What set America apart from the rest of the world during the Industrial Revolution was the fact that we innovated and created so many new inventions and systems. Over the past 60 years, America went from being the world’s greatest creator to the world’s biggest consumer. Most Americans agree: if everyone who could work in the United States had a job, that’d be great. However, it’s 2020, and many of the jobs that brought the United States to the world stage in terms of innovation are now being done by robots and A.I. Sorry to be the bearer of bad news, but many of those computers and robots do those formerly human jobs way better and way faster than people. That’s why it’s vital that people of all ideologies connect and collaborate on creating new jobs for this new world, otherwise more and more jobs will disappear and we’ll be left with a bunch of angry, hungry, unemployed people feeling betrayed by the system. Demanding more jobs in manufacturing and fossil fuels would’ve been like demanding more blacksmiths and carriage manufacturers after guns and cars became commonplace. It’s urgent that we put our heads together and see what kinds of new jobs we can create in new, burgeoning industries — like creating a robot to break down the minute-by-minute, county-by-county election results so John King and Steve Kornacki can use the restroom in November of 2024.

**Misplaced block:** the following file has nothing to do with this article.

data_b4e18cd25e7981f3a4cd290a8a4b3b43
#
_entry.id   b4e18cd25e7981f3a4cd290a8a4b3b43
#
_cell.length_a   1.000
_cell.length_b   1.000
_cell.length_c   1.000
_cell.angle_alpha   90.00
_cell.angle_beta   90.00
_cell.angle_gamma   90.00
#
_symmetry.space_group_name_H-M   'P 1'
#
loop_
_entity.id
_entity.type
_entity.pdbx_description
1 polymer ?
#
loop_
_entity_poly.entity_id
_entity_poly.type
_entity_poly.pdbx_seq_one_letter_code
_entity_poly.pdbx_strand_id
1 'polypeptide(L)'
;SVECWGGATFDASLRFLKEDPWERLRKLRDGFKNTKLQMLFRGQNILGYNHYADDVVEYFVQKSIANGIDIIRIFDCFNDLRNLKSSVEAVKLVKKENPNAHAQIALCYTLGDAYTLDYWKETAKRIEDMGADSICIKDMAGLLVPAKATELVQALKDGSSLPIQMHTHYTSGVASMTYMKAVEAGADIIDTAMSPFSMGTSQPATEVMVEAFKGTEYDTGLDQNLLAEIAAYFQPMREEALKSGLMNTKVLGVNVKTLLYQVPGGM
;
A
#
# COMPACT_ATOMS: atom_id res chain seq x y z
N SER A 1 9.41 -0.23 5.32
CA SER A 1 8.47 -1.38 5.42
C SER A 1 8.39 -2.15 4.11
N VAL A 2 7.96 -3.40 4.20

Our common goal is to create a marketplace that works for everyone. Though I may joke about what separates us, I do it to point out how distracted we are by it. Our differences are a positive tool we can use to our advantage. Once we connect and see how much we really have in common, we can collaborate on creating a world worth living in. Reach out to someone who believes differently than you and tell them you’re grateful you have them in your life, then start asking questions to learn about them. All it takes is an open mind and a conversation, but if we wait for others to have the open mind first, we may be waiting forever.

Is Donald Trump Getting COVID Funny?

Is this funny? (Source: Slate)

No.

But also yes.

If you were looking for a definitive yes or no like the answer to “Did you take out the trash?” you’re in for a rude awakening. Since the news broke on Thursday that the president contracted COVID, I have seen so many social media posts, articles, and videos articulating why the president getting COVID is funny, but also why it’s not funny.

They’re both right.

And both wrong.